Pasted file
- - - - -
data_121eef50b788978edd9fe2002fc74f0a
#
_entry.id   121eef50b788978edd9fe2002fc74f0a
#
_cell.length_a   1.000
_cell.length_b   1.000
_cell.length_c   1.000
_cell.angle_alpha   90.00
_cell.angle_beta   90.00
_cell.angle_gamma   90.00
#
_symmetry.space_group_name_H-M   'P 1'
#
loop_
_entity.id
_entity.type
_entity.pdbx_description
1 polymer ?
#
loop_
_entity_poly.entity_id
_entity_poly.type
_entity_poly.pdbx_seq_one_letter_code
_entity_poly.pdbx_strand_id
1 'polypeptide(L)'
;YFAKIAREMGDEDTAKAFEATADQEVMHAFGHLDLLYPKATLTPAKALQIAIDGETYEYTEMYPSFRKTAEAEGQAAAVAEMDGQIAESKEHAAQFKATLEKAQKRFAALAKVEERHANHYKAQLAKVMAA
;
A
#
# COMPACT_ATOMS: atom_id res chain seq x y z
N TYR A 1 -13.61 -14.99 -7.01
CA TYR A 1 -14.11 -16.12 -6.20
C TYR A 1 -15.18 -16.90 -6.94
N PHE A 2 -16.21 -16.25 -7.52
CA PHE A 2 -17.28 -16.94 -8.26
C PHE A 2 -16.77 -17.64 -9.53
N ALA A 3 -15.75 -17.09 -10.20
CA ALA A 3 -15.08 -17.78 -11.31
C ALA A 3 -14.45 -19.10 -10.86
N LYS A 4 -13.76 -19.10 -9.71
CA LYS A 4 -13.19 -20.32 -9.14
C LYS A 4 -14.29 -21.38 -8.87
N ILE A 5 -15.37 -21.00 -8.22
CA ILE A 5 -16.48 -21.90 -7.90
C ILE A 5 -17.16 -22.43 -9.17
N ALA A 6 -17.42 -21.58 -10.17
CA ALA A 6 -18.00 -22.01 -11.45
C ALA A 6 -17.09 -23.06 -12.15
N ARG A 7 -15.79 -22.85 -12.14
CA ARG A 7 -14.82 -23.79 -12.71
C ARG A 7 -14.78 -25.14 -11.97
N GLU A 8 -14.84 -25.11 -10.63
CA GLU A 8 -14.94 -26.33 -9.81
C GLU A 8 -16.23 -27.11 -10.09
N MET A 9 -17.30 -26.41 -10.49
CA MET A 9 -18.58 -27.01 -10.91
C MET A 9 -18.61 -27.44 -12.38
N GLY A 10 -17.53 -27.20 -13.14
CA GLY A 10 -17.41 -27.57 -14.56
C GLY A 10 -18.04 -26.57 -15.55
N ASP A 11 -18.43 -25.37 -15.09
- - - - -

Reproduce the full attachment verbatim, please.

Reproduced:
data_121eef50b788978edd9fe2002fc74f0a
#
_entry.id   121eef50b788978edd9fe2002fc74f0a
#
_cell.length_a   1.000
_cell.length_b   1.000
_cell.length_c   1.000
_cell.angle_alpha   90.00
_cell.angle_beta   90.00
_cell.angle_gamma   90.00
#
_symmetry.space_group_name_H-M   'P 1'
#
loop_
_entity.id
_entity.type
_entity.pdbx_description
1 polymer ?
#
loop_
_entity_poly.entity_id
_entity_poly.type
_entity_poly.pdbx_seq_one_letter_code
_entity_poly.pdbx_strand_id
1 'polypeptide(L)'
;YFAKIAREMGDEDTAKAFEATADQEVMHAFGHLDLLYPKATLTPAKALQIAIDGETYEYTEMYPSFRKTAEAEGQAAAVAEMDGQIAESKEHAAQFKATLEKAQKRFAALAKVEERHANHYKAQLAKVMAA
;
A
#
# COMPACT_ATOMS: atom_id res chain seq x y z
N TYR A 1 -13.61 -14.99 -7.01
CA TYR A 1 -14.11 -16.12 -6.20
C TYR A 1 -15.18 -16.90 -6.94
N PHE A 2 -16.21 -16.25 -7.52
CA PHE A 2 -17.28 -16.94 -8.26
C PHE A 2 -16.77 -17.64 -9.53
N ALA A 3 -15.75 -17.09 -10.20
CA ALA A 3 -15.08 -17.78 -11.31
C ALA A 3 -14.45 -19.10 -10.86
N LYS A 4 -13.76 -19.10 -9.71
CA LYS A 4 -13.19 -20.32 -9.14
C LYS A 4 -14.29 -21.38 -8.87
N ILE A 5 -15.37 -21.00 -8.22
CA ILE A 5 -16.48 -21.90 -7.90
C ILE A 5 -17.16 -22.43 -9.17
N ALA A 6 -17.42 -21.58 -10.17
CA ALA A 6 -18.00 -22.01 -11.45
C ALA A 6 -17.09 -23.06 -12.15
N ARG A 7 -15.79 -22.85 -12.14
CA ARG A 7 -14.82 -23.79 -12.71
C ARG A 7 -14.78 -25.14 -11.97
N GLU A 8 -14.84 -25.11 -10.63
CA GLU A 8 -14.94 -26.33 -9.81
C GLU A 8 -16.23 -27.11 -10.09
N MET A 9 -17.30 -26.41 -10.49
CA MET A 9 -18.58 -27.01 -10.91
C MET A 9 -18.61 -27.44 -12.38
N GLY A 10 -17.53 -27.20 -13.14
CA GLY A 10 -17.41 -27.57 -14.56
C GLY A 10 -18.04 -26.57 -15.55
N ASP A 11 -18.43 -25.37 -15.09